The Obama administration’s insistence on further delaying a court ruling against the National Security Agency’s telephone surveillance program indicates the government actually was spying on “everyone,” charges a brief by the plaintiffs.
The administration is arguing that immediate compliance with an order to remove a few names and phone numbers from its database would effectively require that it shut down the whole program.
“This is absurd,” charged Larry Klayman of Freedom Watch, who sued the NSA over its telephone monitoring programs on behalf of himself and several others.
“Unequivocally, the public’s interest in combating terrorism is of paramount important for the United States and its citizens,” Klayman acknowledged. “But the notion that after being on notice of their constitutional violations and illegal activity for two years, appellants, with arguably (and hopefully) the highest technological supercomputer in the world, have failed to decipher a way to remove a mere two names or phone numbers from the database, first underscores that the database has never truly served its own purpose, and second, confirms the fact that the appellants have indeed been surveilling everyone.”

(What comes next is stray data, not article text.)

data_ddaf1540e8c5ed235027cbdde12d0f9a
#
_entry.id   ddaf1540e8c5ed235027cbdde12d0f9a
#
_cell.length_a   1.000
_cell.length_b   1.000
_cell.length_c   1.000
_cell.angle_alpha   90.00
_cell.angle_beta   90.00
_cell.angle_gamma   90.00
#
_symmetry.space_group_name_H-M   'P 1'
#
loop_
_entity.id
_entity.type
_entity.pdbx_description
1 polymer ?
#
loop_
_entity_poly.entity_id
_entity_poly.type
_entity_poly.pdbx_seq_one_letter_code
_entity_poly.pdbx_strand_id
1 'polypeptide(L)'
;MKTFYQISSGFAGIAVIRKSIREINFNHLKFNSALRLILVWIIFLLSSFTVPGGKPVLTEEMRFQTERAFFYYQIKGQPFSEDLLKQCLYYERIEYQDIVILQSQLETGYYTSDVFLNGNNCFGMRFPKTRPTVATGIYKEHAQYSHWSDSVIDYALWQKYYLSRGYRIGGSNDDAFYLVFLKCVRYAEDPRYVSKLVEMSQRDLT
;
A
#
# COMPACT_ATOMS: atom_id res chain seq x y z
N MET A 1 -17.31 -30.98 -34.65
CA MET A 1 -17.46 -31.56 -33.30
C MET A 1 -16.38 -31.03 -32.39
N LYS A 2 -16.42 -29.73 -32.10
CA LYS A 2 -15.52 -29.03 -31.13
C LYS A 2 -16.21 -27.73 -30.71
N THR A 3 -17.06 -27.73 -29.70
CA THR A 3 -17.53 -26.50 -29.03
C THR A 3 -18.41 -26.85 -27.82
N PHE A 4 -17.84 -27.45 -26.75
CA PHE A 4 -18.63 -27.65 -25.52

U.S. District Court Judge Richard Leon found the program likely unconstitutional and ordered the government immediately to stop collecting information from several plaintiffs. The Obama administration went to the U.S. Court of Appeals for the District of Columbia and asked the judges to delay the order.
Klayman on Thursday filed an argument against the administration’s request.
He noted that the judiciary has found that the loss of freedoms, “for even minimal periods of time, unquestionably constitutes irreparable injury.”
“This loss of constitutional freedoms is precisely what has occurred and is continuing to occur here. The only issue before this court prior to a full appeal is whether removing two names or phone numbers from their supercomputer would irreparable harm appellants. The answer is plainly no.”